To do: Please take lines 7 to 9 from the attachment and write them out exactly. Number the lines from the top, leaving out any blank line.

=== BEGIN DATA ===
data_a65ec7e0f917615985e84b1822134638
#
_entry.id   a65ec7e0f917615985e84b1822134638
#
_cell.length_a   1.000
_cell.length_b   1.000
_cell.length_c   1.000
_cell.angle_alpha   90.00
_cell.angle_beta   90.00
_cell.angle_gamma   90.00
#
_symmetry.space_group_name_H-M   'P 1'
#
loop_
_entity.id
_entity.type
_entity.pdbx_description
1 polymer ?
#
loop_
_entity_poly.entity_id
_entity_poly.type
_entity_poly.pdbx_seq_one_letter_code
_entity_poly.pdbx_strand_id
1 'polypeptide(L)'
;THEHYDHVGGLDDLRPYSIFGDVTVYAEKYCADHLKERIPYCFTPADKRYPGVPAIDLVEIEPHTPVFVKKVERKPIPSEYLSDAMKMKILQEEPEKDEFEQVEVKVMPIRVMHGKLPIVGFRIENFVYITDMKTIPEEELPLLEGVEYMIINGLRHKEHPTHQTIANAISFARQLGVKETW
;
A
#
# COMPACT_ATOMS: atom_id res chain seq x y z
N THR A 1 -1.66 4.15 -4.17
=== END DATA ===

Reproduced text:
_cell.length_c   1.000
_cell.angle_alpha   90.00
_cell.angle_beta   90.00